“Of course, most people who suffer from diarrhea, constipation, abdominal pain or bleeding usually suffer from other diseases or less important problems, but you need to be alert to the possibility of colon cancer.”
In fact, it is necessary to take into account the risk factors that underpin this tumor.
“Obesity, diabetes, frequent consumption of red or processed meat, smoking, alcohol and some genetic mutations, the origin of family diseases that predispose more often than usual to suffering from these cancerous tumors,” points out Dr. . Enrique de Madària.
On the contrary, daily physical activity and a diet rich in fruit and vegetables, probably fiber, garlic, magnesium and dairy products are the best allies against colon cancer”, he advises.
Even so, some diseases of the colon can also predispose to the appearance of tumors.
The “polyps” plan that prevents colon cancer
Colon cancer is common mainly due to polyps in the large intestine, a mass of tissue that precedes it and can be removed: today there are programs for the prevention and early diagnosis of colon cancer.
Prevention of this type of cancer should begin around the age of 45 or 50, in both men and women, unless the patient has a family history of genetic diseases that predispose to this tumor.
The focus is on two strategies to prevent colon cancer in the population.
“One possibility would be to do a fecal occult blood test, usually once a year. The other would consist of doing a colonoscopy and repeating the intervention every ten years”, informs Dr. from Madaria.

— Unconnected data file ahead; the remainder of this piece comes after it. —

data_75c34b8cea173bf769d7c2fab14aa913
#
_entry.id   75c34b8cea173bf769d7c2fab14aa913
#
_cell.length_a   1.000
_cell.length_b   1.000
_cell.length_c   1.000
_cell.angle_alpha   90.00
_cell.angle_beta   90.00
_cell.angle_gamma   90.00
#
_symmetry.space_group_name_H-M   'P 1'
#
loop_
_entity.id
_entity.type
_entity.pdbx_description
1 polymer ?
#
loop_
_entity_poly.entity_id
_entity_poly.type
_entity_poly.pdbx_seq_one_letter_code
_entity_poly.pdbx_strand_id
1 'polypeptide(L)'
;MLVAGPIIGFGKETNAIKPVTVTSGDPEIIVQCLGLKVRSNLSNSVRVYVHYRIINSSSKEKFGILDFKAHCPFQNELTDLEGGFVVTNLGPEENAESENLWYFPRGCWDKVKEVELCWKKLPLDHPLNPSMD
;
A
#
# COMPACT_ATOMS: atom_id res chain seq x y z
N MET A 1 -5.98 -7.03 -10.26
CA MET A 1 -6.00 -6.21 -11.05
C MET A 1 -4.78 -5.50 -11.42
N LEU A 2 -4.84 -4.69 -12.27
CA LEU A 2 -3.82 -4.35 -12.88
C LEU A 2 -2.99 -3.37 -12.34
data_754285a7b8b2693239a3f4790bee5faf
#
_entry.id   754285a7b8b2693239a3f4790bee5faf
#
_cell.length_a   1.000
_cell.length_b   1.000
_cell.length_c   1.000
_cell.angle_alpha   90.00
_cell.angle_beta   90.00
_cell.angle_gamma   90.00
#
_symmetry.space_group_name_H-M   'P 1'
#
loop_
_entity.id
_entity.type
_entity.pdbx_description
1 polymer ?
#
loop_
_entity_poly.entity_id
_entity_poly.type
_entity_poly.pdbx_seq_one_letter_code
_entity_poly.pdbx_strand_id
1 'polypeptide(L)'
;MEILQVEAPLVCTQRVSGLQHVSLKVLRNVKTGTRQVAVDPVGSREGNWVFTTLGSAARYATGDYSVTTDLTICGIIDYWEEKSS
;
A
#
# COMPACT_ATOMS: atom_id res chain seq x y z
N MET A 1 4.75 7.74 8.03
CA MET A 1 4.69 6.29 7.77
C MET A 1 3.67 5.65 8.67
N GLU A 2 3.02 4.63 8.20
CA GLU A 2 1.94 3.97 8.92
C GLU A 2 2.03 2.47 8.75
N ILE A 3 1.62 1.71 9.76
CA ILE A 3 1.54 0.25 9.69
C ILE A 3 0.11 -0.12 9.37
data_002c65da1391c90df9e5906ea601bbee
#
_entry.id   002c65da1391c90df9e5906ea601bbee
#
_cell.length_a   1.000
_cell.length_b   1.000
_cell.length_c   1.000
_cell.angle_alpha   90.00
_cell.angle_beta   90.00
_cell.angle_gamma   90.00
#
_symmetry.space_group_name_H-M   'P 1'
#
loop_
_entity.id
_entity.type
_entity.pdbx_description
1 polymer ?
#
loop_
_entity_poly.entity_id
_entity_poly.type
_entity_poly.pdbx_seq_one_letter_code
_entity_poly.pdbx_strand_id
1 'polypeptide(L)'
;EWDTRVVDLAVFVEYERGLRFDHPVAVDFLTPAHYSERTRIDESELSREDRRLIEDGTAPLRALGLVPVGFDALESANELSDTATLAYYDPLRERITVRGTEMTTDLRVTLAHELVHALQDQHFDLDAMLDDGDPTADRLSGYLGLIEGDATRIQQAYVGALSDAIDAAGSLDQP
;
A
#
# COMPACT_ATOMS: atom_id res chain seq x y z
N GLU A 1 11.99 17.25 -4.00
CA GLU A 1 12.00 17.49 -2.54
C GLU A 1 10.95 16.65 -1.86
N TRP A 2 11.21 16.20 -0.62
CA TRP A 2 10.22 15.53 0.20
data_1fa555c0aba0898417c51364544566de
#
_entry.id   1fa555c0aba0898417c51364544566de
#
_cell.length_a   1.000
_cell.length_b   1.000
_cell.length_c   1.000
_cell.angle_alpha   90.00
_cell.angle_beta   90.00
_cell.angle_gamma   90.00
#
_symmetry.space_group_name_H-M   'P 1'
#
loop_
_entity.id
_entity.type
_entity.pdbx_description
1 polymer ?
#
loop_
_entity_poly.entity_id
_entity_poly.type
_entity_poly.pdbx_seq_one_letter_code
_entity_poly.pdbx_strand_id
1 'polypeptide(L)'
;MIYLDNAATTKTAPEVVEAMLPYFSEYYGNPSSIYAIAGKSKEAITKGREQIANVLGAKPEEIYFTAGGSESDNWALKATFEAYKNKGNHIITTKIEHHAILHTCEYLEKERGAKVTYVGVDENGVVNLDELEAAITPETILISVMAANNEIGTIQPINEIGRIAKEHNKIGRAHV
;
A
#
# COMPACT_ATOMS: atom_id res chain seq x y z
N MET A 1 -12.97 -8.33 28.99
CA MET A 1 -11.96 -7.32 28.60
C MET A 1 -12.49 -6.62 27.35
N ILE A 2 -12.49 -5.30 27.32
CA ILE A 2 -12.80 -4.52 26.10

“Large polyps and colon cancer tend to bleed so minimally that blood in the stool is not visible to the naked eye. But a test does detect this small amount of blood in the stool”, he emphasizes.
“These tests are done periodically and, if the result of any of them is positive, the inside of the large intestine should be visualized with a colonoscopic examination to rule out polyps or colon cancer,” he teaches.
Most people with a positive test will not have cancer, but it is common to find polyps in the colon.
“On some occasions, the positive test in excrement will have its origin in hemorrhoids or fissures in the anal area, without there being either polyps or tumors. Even so, the benefit of the test to detect and prevent colon cancer is enormous”, he says bluntly.
What does a colonoscopy consist of?
Colonoscopy examines the entire colon and rectum. The device integrates a mini television camera attached to the end of a probe or tube connected to the colonoscope.
The probe is gently inserted through the anus.
The device will be able to introduce air into the colon for a better examination of the mucosa and, in addition, it will be able to suck out liquids and fecal remains to clear obstacles to visualization.
If a polyp is found in this part of the intestine, it can also be removed after embracing and tying it with a wire loop (polypectomy).
Sometimes, when cutting the tumor mass, electric current is applied to cauterize the resulting wound so that it cannot emanate blood.
The sectioned polyp is recovered to be analyzed under a microscope and checked for malignancy
As a general rule, colonoscopy reduces the chances of colon cancer returning in 90% of cases.
Dr. Enrique de Madaria Pascual, doctor specializing in the digestive system and president of the Spanish Society of Gastroenterology.